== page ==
BEIJING (AFP) -- A Chinese court Monday sentenced a former top official to life in prison for corruption involving millions of dollars, the latest high-profile conviction in President Xi Jinping's crackdown on graft.
Su Rong, 66, was a vice chairman of the Chinese People's Political Consultative Conference, a discussion body that is part of the Communist Party-controlled government structure.
He was found guilty of bribery, abuse of power and possessing "huge amounts" of assets whose origins he could not explain, said a statement on the verified social media site of the court in Jinan city, capital of the eastern province of Shandong.
Graft has become endemic in China and Xi launched a much-publicised drive against corruption after coming to power in 2012, vowing to target both high-level "tigers" and low-ranking "flies".
Su was "one of the graft 'tigers'", the official Xinhua news agency said in announcing his expulsion from the Communist Party last February.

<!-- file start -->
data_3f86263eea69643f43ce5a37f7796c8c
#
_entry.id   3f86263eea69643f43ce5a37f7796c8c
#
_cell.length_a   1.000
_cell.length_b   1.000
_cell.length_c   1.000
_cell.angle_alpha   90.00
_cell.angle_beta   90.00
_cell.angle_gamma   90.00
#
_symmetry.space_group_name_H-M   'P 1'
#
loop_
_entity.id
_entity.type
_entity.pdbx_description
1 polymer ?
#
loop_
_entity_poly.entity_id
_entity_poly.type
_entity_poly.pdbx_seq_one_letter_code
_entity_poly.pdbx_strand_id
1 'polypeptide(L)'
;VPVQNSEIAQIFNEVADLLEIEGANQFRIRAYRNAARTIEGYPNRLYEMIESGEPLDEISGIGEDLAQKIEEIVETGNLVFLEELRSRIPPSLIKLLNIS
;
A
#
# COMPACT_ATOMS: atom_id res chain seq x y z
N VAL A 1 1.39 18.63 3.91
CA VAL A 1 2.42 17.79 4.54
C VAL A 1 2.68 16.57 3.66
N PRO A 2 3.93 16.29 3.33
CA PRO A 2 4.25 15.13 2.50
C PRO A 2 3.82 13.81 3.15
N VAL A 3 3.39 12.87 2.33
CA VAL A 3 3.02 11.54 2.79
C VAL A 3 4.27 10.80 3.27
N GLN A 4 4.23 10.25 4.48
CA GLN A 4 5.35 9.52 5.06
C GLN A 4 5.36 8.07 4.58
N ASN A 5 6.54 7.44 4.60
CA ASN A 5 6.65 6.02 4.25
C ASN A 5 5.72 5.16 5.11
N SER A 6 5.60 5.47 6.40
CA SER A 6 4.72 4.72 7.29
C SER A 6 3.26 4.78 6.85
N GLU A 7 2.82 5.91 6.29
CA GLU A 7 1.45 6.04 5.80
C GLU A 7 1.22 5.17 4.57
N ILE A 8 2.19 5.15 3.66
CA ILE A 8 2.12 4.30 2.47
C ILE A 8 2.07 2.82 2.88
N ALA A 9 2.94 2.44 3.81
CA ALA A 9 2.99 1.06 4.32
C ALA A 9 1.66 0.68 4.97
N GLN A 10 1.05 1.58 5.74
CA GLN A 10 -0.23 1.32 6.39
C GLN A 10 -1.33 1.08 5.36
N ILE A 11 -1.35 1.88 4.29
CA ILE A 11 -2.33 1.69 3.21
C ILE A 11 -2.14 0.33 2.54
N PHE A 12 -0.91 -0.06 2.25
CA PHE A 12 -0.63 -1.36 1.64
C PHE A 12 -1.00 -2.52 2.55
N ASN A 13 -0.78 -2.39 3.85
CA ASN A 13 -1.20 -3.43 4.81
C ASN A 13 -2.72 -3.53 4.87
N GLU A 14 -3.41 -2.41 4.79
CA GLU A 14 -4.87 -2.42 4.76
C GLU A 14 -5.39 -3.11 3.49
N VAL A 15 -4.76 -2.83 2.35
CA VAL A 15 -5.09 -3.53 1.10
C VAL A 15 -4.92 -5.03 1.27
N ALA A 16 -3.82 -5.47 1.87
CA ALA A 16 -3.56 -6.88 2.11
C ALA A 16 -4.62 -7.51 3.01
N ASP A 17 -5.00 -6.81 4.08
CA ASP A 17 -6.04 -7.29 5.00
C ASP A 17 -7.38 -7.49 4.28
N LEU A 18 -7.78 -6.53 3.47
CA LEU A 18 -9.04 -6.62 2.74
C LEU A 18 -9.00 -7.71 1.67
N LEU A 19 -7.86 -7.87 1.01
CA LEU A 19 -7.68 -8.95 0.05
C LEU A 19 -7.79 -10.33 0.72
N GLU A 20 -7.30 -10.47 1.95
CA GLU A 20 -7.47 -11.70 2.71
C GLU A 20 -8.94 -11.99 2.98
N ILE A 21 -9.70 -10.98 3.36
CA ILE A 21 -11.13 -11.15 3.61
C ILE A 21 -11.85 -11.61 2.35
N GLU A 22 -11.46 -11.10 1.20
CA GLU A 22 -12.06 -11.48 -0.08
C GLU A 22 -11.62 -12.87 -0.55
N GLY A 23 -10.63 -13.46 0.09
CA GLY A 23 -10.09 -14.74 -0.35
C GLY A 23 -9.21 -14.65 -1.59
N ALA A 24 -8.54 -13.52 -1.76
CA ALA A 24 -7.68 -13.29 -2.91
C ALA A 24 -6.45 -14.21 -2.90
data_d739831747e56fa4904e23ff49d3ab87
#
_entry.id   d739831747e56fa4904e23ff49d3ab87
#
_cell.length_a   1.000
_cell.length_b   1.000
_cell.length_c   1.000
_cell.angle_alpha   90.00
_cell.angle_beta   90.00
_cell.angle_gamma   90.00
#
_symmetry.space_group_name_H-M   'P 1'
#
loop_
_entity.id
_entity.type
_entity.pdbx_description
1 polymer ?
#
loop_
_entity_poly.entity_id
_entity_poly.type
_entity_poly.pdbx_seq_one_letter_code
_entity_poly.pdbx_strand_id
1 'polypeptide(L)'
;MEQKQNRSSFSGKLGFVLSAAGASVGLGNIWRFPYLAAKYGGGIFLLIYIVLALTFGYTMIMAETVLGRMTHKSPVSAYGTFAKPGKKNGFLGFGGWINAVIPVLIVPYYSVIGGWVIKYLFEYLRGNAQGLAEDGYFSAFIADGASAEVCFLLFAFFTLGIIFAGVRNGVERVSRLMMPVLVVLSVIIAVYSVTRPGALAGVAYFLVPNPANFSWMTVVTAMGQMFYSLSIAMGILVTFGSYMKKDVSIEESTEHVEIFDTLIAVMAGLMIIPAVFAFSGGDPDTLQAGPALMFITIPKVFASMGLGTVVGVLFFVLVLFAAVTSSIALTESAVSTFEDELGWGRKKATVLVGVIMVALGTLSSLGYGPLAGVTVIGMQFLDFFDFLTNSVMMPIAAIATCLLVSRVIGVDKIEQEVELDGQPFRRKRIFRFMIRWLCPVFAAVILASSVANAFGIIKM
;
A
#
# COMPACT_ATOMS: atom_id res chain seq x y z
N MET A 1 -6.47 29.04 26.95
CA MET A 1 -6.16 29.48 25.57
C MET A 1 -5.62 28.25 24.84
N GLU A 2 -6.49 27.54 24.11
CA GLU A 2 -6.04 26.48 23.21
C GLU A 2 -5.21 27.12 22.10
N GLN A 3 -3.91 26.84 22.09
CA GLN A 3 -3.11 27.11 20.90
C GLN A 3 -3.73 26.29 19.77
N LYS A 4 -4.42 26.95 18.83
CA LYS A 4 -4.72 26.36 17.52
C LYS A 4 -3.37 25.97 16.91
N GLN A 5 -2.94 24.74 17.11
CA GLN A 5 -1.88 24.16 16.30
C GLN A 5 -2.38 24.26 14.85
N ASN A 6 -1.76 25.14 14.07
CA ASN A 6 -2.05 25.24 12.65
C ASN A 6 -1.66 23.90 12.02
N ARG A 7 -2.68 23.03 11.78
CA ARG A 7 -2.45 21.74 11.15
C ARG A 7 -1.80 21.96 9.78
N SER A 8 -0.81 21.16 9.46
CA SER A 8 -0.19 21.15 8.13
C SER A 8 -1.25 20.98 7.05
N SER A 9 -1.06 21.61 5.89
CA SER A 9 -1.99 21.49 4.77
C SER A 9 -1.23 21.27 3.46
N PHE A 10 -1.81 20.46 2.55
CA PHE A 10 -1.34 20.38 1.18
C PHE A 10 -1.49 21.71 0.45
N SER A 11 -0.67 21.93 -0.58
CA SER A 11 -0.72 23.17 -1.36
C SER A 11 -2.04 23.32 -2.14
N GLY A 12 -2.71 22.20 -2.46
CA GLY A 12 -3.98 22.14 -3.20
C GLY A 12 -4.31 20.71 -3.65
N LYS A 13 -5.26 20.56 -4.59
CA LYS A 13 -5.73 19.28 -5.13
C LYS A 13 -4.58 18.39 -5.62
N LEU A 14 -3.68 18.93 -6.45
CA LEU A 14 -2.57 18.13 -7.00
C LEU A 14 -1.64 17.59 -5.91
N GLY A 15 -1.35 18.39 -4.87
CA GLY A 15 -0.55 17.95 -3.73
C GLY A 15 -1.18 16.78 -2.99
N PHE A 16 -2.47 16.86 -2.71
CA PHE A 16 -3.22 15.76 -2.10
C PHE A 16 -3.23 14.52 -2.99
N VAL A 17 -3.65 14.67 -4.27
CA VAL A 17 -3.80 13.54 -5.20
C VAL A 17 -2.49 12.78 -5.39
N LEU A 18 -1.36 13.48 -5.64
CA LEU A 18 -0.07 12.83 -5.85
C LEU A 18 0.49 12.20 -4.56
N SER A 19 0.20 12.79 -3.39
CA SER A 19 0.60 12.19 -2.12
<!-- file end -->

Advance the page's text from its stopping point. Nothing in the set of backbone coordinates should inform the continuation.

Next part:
But analysts say China has failed to implement institutional safeguards against corruption, such as an independent judiciary and free media, leaving anti-graft campaigns subject to political influence.
Su accepted 116 million yuan ($16.9 million) in bribes between 2002 and
2014 and possessed more than 80 million additional yuan of unknown provenance, the court statement said.
In addition to receiving a life sentence, he was also deprived of his political rights for life and gave up all his personal assets.
Su accepted the verdict and would not appeal, it said.
Previous reports in Chinese media have connected Su to corrupt land deals in Jiangxi province during his time as party secretary there.
Previously, he also served as Communist Party secretary of Qinghai and Gansu provinces.
He was a vice chairman of the CPPCC for less than two years. While the post carries political prestige, it is largely a ceremonial job tasked with advising China's rubber-stamp parliament.